Social Mobility: Putting the Smoke & Mirrors into a social justice debate

So, a couple of weeks ago, Tristram Hunt MP made a statement about Private schools singing for their tax break supper.  My initial reaction upon reading about his reasoning, that Private schools all have something to contribute to State schools by sharing their resources and teachers, was that he was behind the curve on what Private schools have to offer.  The primary advantage privately educated children enjoy is increased social capital, which is the one thing that Private schools neither want to or are able to share or are even the primary contributors to the advantaged child.  So scrap the tax break, the Private schools can never earn it.

However, along with the undying call for a return to creating more grammar schools, Hunt’s proposal was based on the popular notion that Education is an engine for Social Mobility.  Simply, the argument goes that if a child receives a good enough education and is motivated and aspirational enough they can raise themselves out of their starting social position and move up in the world.  Intrinsic to that social mobility is an improvement in a child’s socio-economic circumstances.  Grammar schools, so we are led to believe, was just such an engine.  It has then become an obsession (or distraction) for politicians that Education should advance and be responsible for Social Mobility in this country.  Sadly, the overlooked elephant in the room is that the legend of Social Mobility is just that, a legend, and one that was described by Socrates as The Noble Lie and has been borne out through examination of recent history and academic study.  Social Mobility just has not, in any meaningful sense, taken place.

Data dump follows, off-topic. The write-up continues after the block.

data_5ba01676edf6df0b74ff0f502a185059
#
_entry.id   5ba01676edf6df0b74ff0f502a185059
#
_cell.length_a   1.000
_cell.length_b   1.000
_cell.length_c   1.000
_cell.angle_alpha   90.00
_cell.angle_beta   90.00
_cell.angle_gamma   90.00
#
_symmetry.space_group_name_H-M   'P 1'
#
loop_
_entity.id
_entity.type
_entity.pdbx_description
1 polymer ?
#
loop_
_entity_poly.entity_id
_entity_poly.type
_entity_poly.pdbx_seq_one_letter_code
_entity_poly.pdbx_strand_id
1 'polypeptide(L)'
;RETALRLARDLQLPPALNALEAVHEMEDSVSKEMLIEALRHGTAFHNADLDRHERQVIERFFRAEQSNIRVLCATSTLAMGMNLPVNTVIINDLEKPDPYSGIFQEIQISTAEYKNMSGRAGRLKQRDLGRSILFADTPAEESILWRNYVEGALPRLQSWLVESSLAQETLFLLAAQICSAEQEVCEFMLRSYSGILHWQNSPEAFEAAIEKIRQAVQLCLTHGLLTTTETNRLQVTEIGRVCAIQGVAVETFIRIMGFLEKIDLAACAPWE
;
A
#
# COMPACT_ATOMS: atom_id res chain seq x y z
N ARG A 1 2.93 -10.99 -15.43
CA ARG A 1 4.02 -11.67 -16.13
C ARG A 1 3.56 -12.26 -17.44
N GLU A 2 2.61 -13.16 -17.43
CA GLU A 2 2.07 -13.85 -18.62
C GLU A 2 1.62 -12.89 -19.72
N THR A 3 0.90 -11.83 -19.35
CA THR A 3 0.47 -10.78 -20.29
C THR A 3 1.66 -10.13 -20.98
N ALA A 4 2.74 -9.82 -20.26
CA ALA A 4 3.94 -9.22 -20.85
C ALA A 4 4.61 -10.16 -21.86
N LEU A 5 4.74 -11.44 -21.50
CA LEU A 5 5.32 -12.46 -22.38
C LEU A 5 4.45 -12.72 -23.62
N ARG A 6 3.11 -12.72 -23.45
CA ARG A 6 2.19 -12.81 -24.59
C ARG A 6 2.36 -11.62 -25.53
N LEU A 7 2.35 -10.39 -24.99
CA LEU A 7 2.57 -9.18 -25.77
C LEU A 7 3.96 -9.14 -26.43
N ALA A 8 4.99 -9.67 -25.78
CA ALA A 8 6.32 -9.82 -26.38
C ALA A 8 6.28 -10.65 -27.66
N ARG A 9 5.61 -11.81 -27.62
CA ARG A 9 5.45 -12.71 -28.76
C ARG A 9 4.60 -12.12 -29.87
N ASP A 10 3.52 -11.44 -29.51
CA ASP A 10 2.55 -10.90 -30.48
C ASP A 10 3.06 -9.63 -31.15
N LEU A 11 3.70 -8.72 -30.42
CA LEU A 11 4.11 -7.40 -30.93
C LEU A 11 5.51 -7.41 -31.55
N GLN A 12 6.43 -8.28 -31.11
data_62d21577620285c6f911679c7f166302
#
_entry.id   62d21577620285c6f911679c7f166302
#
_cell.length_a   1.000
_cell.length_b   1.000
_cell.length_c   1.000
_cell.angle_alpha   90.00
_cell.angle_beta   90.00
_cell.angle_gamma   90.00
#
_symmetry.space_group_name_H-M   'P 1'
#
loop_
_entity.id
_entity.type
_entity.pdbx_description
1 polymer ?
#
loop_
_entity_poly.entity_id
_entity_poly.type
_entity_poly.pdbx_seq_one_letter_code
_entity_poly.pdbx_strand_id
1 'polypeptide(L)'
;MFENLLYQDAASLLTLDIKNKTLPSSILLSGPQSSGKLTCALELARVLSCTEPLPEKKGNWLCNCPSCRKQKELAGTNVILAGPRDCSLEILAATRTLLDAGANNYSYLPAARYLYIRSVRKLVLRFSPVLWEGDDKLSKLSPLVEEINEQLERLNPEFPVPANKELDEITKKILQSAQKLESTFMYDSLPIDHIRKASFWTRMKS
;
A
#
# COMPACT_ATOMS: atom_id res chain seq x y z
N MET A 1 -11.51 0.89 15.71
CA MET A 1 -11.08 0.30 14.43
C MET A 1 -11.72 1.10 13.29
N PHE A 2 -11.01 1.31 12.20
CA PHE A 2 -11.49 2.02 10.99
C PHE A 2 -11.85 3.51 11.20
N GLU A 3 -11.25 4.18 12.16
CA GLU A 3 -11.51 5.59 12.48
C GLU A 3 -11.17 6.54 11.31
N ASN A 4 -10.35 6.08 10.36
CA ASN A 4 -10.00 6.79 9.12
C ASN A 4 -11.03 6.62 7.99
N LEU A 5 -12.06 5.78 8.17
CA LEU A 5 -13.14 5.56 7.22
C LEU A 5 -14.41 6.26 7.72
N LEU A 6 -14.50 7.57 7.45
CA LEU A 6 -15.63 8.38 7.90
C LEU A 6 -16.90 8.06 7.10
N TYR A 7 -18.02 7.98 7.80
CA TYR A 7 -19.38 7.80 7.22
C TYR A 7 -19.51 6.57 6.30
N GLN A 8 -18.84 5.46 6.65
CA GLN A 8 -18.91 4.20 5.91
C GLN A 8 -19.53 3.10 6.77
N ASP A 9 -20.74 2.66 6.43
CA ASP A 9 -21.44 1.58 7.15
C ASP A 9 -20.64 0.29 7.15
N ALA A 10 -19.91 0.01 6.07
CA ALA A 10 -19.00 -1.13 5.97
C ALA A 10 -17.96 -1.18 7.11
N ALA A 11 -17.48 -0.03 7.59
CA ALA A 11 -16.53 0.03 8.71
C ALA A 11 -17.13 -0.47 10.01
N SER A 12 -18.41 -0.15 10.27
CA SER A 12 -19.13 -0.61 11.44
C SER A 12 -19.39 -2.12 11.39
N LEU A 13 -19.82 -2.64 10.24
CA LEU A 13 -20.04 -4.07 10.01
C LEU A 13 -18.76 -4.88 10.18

If the root of what Social Mobility is meant to address is social injustice then it would seem to make more sense to discuss that but is that a more uncomfortable discussion to have?  Talk of social justice requires a move from a notion that all can be fixed if an individual is properly educated, motivated, and aspirational to an acknowledgement that, in the main, those who are advantaged with cumulatively greater social capital do best in society.  If the difference between individuals is their access to cumulative social capital advantage and you are serious about social justice then the importance and influence of social capital must be countered and reduced.  Having a great education is still of enormous value to everyone, it affords us with a way of potentially more greatly engaging with, appreciating, and enjoying our lives, but it is not a counter to cumulative social capital advantage.  Putting aside the empty rhetoric of Social Mobility and focusing on social injustice would be a better first step to improving people’s lives.

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